Pleural Disorders Flashcards Preview

Pulmonology > Pleural Disorders > Flashcards

Flashcards in Pleural Disorders Deck (74)
Loading flashcards...

What does the parietal pleura line? 3

What does it contain and what do they do?

Lines the thoracic cavity, including the thoracic cage, mediastinum, and diaphragm

Contains sensory nerve endings that can detect pain
Pleuritis can be painful


What does the visceral pleura line?

Does it detect pain?

Lines the entire surface of the lung

Contains NO sensory nerve endings that detect pain


What is the pleural space?

A potential space between the parietal pleura and visceral pleura, filled with pleural fluid.


Serous fluid that allows for the parietal pleura (outer lining) and visceral pleura (inner lining) to glide over each other without separation is what?

What does it provide? 2

What is it produced by and absorbed by?

Pleural fluid

Provides lubrication and surface tension

Pleural fluid is produced by the parietal pleura and absorbed by the visceral pleura as a continuous process.


Mechanics of Pulmonary Ventilation

1. Lungs are surrounded by _____ ____ that lubricates movement of lungs within the cavity

Continual suction of excess fluid into ______ _______ acts like a glue to hold the lungs to the thoracic wall (allows for smooth movement)

Pleural pressure is a pressure _______that holds the lungs open (more _____ pressure with inspiration)

1. pleural fluid

lymphatic channels



Intrapulmonary pressure
is what?

As the chest expands on inspiration the intrapulmonary pressure becomes more _______, which causes air to be sucked into the lungs

the pressure within the alveoli



Intrapleural pressure is what?

negative pressure may be lost if fluid collects in the pleural space, making the lung unable to _____ _____?

Negative pressure is created in the pleural space as the thoracic cage enlarges and the lungs recoil during normal inspiration

expand fully


What is pleuritis?

Is a localized inflammation of pleural surfaces that produces sharp localized pain.


Describe the pain that is associated with pleuritis?

Take home….pleuritic pain is sharp, stabbing pain with “splinting” on inspiration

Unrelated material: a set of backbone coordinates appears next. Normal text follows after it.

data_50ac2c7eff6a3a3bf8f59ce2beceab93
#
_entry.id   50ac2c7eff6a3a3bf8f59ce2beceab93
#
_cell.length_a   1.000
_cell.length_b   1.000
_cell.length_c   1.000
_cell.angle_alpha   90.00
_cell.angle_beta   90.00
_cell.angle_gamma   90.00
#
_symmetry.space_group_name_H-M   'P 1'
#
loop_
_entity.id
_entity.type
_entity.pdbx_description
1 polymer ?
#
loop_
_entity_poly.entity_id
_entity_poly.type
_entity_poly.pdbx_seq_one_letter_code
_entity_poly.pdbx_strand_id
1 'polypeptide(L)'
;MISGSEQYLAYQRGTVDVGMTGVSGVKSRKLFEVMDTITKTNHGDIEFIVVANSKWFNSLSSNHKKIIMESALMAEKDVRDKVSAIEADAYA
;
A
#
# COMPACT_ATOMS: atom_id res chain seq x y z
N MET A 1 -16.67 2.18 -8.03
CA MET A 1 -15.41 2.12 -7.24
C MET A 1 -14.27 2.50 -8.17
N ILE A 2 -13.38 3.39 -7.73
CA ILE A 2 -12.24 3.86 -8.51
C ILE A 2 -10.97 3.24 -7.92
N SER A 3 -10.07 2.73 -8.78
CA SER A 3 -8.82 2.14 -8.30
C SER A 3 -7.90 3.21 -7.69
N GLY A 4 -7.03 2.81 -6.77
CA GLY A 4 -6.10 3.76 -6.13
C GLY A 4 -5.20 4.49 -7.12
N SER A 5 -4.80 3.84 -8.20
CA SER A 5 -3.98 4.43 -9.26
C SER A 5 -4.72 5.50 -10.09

Clinical Picture of Pleuritis

Localized, pleuritic chest pain increased with _____ _______ and ______ and may be associated with ______ ____.

Pleural rub is a ____ ______ best heard during inspiration and expiration at site of the chest pain.

What kind of extrapulmonary pain is associated with pleuritis?

--deep inspiration and coughing
--pleural rub

--fine crackles

Ipsilateral shoulder pain


Causes of Pleuritis

1. Viral infection (Coxsackie B virus)
2. Thoracic trauma (fractured rib)
3. Secondary to pulmonary disorders e.g.
4. Secondary to systemic diseases e.g.


Pleuritis can be secondary to pulmonary disorders such as? 5

Can also be secondary to systemic diseases such as? 3

1. Bronchiectasis (common)
2. Pulmonary infarction
3. Pneumonia
4. Lung cancer
5. Tuberculosis

1. rheumatoid arthritis,
2. systemic lupus,
3. metastatic cancer


Diagnosis of Pleuritis

1. Chest X- ray
Normal unless primary lung disease

2. Diagnosis is typically clinical… May do a work-up to determine cause


Treatment of Pleuritis

Treatment of the primary cause of pleurisy

1. Symptomatic treatment of chest pain
2. Moderate analgesics……NSAIDS
3. Some patients may need short course of narcotics


What is pleural effusion?

When does it occur?

Results when fluid collects between the parietal and visceral pleural layers.

the normal flow of fluid is disrupted


What are two ways the normal flow of fluid is dirupted in pleural effusion?

1. Too much fluid produced
2. Not enough fluid removed


Clinical features of pleural effusion?

Clinical Features:
1. SOB
2. Cough
3. Pleuritic chest pain

4. Other signs and symptoms depends on etiology


Causes of Pleural Effusion?
12 (most most common to least common)

1. Congestive heart failure 500,000